Aids groups seek $716 million to battle humanitarian crisis in Yemen
Yemen needs $716 million in aid this year, or 22 percent more than 2012's requirements, UN agencies said on Tuesday, after improved security enabled a reassessment of the humanitarian situation.
"We are hoping that we will be able to raise the whole amount so that we can comprehensively meet the needs and save lives," said the head of the UN Office for the Coordination of Humanitarian Affairs in Yemen, Trond Jensen.
"The humanitarian situation in Yemen is urgent and people's lives are at stake," he said in Dubai, warning of high malnutrition rates.
Jensen said the United Nations hoped that through "traditional donors, Yemeni partners, and partners in the region we will be able to raise the entire amount".
Last year, $329 million was raised from the $585 million that was needed.
But this year, the increase in "stability in some areas -- the south and north... has enabled reassessments," said Jensen.
"We found there are more people food-insecure than we thought, and we also found that more people are in need of nutrition support than we previously thought.
"There have been positive developments but the humanitarian situation has not changed," he added.
Yemen was rocked in 2011 by an uprising that left the already impoverished country's economy in tatters and weakened the government's control over several areas, especially across the south and east.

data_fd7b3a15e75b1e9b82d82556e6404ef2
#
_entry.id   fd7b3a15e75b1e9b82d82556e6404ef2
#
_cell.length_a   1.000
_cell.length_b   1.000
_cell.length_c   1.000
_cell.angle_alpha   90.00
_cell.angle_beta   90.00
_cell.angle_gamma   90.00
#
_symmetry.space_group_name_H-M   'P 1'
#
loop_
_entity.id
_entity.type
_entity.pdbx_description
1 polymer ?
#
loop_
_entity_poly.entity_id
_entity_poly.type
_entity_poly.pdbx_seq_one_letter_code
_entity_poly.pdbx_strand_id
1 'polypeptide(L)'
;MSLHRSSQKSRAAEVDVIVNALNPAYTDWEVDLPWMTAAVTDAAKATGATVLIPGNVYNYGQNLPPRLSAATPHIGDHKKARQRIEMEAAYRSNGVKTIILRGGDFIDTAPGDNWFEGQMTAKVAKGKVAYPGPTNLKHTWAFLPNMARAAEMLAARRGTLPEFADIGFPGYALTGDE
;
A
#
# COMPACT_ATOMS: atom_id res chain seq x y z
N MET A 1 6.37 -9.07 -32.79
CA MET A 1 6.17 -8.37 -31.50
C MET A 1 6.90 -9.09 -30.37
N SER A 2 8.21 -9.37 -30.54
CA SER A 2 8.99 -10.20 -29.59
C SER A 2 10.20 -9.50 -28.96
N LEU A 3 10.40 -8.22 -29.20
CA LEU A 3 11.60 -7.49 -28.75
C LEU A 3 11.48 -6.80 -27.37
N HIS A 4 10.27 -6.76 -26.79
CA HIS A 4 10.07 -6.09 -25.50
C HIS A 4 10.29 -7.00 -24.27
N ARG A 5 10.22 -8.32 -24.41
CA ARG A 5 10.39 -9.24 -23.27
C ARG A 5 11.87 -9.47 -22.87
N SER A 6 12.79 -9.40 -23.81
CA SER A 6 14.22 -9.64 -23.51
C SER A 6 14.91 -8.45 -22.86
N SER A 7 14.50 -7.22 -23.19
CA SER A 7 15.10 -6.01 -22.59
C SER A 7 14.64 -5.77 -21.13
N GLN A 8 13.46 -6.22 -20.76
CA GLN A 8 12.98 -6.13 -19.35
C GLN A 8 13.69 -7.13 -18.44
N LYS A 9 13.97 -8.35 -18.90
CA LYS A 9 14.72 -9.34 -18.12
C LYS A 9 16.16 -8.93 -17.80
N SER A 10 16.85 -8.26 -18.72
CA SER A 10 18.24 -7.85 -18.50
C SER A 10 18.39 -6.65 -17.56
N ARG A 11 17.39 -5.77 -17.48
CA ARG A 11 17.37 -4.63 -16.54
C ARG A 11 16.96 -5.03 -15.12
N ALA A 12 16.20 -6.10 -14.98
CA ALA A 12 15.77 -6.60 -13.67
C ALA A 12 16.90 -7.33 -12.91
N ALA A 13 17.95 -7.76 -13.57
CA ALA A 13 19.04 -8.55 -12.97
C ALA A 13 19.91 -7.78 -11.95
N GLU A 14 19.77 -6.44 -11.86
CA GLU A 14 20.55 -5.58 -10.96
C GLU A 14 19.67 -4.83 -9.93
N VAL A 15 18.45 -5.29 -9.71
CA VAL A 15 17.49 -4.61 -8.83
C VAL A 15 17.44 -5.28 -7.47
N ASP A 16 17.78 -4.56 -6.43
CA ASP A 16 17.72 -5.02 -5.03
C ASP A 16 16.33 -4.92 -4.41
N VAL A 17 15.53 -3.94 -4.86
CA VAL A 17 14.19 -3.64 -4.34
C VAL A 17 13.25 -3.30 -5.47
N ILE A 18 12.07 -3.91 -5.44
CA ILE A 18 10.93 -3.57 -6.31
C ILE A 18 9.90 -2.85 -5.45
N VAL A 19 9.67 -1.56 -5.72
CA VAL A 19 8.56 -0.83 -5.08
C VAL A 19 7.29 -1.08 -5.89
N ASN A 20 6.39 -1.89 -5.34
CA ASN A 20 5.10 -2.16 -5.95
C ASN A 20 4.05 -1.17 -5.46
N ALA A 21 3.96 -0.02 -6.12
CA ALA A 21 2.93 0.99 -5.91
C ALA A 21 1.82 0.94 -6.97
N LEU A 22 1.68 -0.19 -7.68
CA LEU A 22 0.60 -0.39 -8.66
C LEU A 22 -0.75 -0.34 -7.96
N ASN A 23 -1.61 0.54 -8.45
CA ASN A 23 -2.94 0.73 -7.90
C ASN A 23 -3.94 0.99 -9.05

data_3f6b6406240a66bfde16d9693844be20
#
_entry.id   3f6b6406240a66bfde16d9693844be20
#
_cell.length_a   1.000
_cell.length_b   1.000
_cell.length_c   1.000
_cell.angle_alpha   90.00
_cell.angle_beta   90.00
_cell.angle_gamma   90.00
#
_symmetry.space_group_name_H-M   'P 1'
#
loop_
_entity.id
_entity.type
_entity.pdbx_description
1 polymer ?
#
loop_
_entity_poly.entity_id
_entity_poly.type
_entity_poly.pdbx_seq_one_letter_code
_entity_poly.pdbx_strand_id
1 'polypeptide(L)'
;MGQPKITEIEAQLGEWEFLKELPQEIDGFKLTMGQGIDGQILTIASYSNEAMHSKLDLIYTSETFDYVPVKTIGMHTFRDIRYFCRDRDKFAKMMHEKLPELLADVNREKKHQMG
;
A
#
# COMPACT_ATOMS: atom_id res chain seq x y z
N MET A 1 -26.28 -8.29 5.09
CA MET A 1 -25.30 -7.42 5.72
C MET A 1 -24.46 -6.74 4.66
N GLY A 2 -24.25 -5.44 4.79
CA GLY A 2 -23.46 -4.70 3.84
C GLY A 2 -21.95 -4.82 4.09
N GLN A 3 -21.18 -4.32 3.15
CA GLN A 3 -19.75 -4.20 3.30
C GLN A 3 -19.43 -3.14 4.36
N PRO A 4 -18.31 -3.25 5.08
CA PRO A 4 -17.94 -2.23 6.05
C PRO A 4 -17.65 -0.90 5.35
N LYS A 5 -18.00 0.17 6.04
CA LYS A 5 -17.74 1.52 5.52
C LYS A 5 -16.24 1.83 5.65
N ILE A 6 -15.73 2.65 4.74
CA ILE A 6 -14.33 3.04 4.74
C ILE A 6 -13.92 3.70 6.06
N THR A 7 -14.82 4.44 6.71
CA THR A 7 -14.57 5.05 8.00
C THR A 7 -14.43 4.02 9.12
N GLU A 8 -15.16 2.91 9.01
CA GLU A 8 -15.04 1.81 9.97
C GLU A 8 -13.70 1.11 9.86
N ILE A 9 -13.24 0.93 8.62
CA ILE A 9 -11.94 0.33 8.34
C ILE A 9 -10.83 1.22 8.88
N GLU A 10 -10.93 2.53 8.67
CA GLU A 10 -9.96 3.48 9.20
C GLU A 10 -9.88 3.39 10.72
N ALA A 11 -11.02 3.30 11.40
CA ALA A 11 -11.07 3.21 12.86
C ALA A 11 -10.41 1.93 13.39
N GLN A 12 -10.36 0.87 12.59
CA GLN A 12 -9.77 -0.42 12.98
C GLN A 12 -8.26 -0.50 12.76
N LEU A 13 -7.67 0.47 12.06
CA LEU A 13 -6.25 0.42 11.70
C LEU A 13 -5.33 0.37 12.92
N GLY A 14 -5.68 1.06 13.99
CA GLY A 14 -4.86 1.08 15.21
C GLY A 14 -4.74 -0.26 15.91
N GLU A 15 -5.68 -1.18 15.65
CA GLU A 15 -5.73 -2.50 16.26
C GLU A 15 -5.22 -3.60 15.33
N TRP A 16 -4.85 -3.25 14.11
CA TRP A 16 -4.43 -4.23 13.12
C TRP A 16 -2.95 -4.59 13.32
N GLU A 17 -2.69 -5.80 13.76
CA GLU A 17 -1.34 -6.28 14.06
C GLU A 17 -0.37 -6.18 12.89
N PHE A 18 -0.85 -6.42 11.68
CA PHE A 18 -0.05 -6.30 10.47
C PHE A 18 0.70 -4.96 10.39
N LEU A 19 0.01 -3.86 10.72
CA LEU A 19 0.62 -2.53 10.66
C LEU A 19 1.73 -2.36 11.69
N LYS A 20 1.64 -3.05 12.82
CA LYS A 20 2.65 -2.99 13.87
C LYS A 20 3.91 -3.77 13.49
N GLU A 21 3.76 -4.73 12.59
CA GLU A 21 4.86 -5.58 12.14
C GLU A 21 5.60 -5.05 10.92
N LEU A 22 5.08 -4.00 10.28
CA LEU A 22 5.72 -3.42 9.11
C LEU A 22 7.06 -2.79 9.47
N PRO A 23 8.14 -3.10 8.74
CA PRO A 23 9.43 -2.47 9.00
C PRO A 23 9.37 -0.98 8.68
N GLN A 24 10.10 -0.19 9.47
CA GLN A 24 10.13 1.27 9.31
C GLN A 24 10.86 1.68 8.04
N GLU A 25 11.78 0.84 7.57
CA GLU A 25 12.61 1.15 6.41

The country is now undergoing a transition period led by President Abdrabuh Mansur Hadi.
But the UN Development Programme representative in Yemen, Ismail Ould Cheikh Ahmed, warned that the "humanitarian crisis, which is a huge and critical crisis, can jeapordise the entire political process if it was not addressed."
Thirteen million people from Yemen's 24 million population do not have access to safe water and sanitation, while 10.5 million are food-insecure, according to UN figures.
"We have today 300,000 children who are in risk of dying or having their lives impaired because of malnutrition," said Ahmed, warning that "this figure can go nine times higher if there is no proper nutrition assistance."
Nearly 50 percent of Yemen's population are children and almost one million children under the age of five suffer from acute malnutrition.
During the uprising that ousted former strongman Ali Abdullah Saleh, the southern province of Abyan was the site of fierce battles between Al-Qaeda-linked jihadists and troops which fought for a year over control of the region.
The battle, finally won by government forces last June, has led to the destruction of Abyan as residents fled to nearby cities, mainly Aden.
"The government has been able to regain the territory of Abyan province and we have been successful in returning at least 90 percent of the internally displaced persons back to Abyan," said Naveed Hussein of the UN High Commissioner for Refugees.
There are however still 431,000 internally displaced persons in Yemen who have fled from several other areas across the south and north, the scene of on-off battles between Shiite Zaidi rebels and Sunni Islamists.
But "the government needs to improve the rule of law," said Hussein, adding that "supporting returns in Abyan is the top humanitarian priority."
In addition to its own problems, Yemen is also faced by the burden of refugees and migrants pouring into the country from the restive Horn of Africa, mainly Somalia and Ethiopia.
"The numbers of people coming into Yemen continues to increase, most of them from Ethiopia," said Hussein.
In 2011, the UNHCR recorded 103,000 refugees, asylum seekers and migrants crossing the Gulf of Aden and Red Sea into Yemen -- almost double the 2010 figure of 53,000. A reported 130 of them drowned.
Their number has now reached 269,000 registered refugees and 100,000 vulnerable and stranded migrants.